Charter schools are often started by ad-hoc groups of parents who are long on desire to improve their children's education, but short on experience and time. They have to find a building, hire teachers and other staff, enroll students, and keep the place running on a day-to-day basis. Money is a major ongoing headache: Students pay no tuition. The state and federal governments provide about $4,500 per student per year (the same amount they give to district-operated schools), but that is rarely enough to pay for staff, building maintenance, and other expenses, so fund-raising becomes a big chore.
Oubre points out that the EBCC startup will have several important advantages. "We've been in existence for eighteen years, so we have a strong infrastructure," he says. "We already have a finance department and a development department set up." Lerrigo adds that the state and federal money will probably cover about two-thirds of the school's annual budget, which he estimates will run about $2 million a year. The corps has already secured several grants from corporations and foundations, and is working on building a stable, long-term donor base.
In fact, the corps already has considerable experience running a school. Since 1996 it has operated a charter school for high-school dropouts aged eighteen to 24. This school uses a concept known as "service learning," which integrates community work with academics. The students work during the day, running a recycling center and helping with projects in the local parks and schools (when I visited, a group of them was sorting through the rubble in the St. Columba building, readying it for the fall opening). They also attend classes and have the opportunity to earn either a high-school diploma or a general education degree.
The K-4 school will integrate the same concepts, albeit on a different scale. Obviously, teachers won't be sending seven-year-olds into the hills to clear brush, but the kids will work on other projects, such as helping to plant a community garden in a nearby neighborhood. Lerrigo says that students will be able to apply their classroom learning as they work. The junior gardeners might use their math to calculate the amount of soil needed for a garden plot, or they could discuss biology and nutrition as it relates to the vegetable seeds they have just put into the ground. "It becomes a project with many teaching opportunities," he says.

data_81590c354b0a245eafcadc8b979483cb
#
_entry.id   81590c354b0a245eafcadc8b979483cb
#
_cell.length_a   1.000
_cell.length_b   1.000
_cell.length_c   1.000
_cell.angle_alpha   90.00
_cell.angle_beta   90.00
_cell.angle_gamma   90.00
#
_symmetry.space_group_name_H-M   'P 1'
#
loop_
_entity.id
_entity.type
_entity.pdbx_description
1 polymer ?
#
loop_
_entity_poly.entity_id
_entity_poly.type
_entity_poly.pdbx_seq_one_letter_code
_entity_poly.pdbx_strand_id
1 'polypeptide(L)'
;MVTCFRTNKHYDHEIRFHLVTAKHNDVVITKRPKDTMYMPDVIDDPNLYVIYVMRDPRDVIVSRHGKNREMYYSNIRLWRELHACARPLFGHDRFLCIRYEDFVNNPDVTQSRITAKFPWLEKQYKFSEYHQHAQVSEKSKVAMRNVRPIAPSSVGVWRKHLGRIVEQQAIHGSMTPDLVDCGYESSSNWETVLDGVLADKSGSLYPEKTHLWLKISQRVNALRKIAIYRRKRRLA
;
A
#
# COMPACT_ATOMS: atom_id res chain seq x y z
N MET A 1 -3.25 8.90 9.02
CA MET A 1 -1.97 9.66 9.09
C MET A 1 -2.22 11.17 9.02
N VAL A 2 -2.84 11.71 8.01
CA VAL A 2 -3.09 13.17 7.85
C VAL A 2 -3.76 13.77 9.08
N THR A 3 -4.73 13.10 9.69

Oubre points to a large retirement home located next-door to the school. He hopes that the kids will have an opportunity to interact with the seniors. They could help the old folks out in some way, or the seniors might end up volunteering to come over and talk about their own younger days. The children could then write essays based on the stories. "We saw the senior center and said, 'There's a real source of people who can become involved,'" he says.
The school will integrate progressive notions like environmental stewardship and spiritual and ethical development into its curriculum, but Oubre promises that there will be a strong emphasis on the basics: reading and writing. "We know literacy will be a big piece of what we have to do," he says. "If a student doesn't have that, the project-based kind of teaching doesn't have any value." The school also plans to integrate Spanish language and culture classes into its teaching at all grade levels.
While the corps' high school is aimed mainly at helping dropouts and disadvantaged students who have had troubles in the regular system, that won't be the case with the new elementary school, which will be open to any kids from Oakland and the surrounding communities (if more than two hundred applications come in, a lottery will be held to determine placement). The new school will have a separate name and different goals, but Oubre says that in a way it has been inspired by the corps' older students. "Starting this new charter school has been informed by what we've already done," he says. Most of the high schoolers had become "disconnected" from their education in grade school, and many hadn't even mastered basic reading and math skills, Oubre explains; he hopes that the new school will help its students to avoid those problems. As he sees it, our public education is like a river: Too many students fall into the water at an early age before they can even learn to swim.
"Right now we're downstream, pulling people out of the river," he says. "How many of them are drowning?"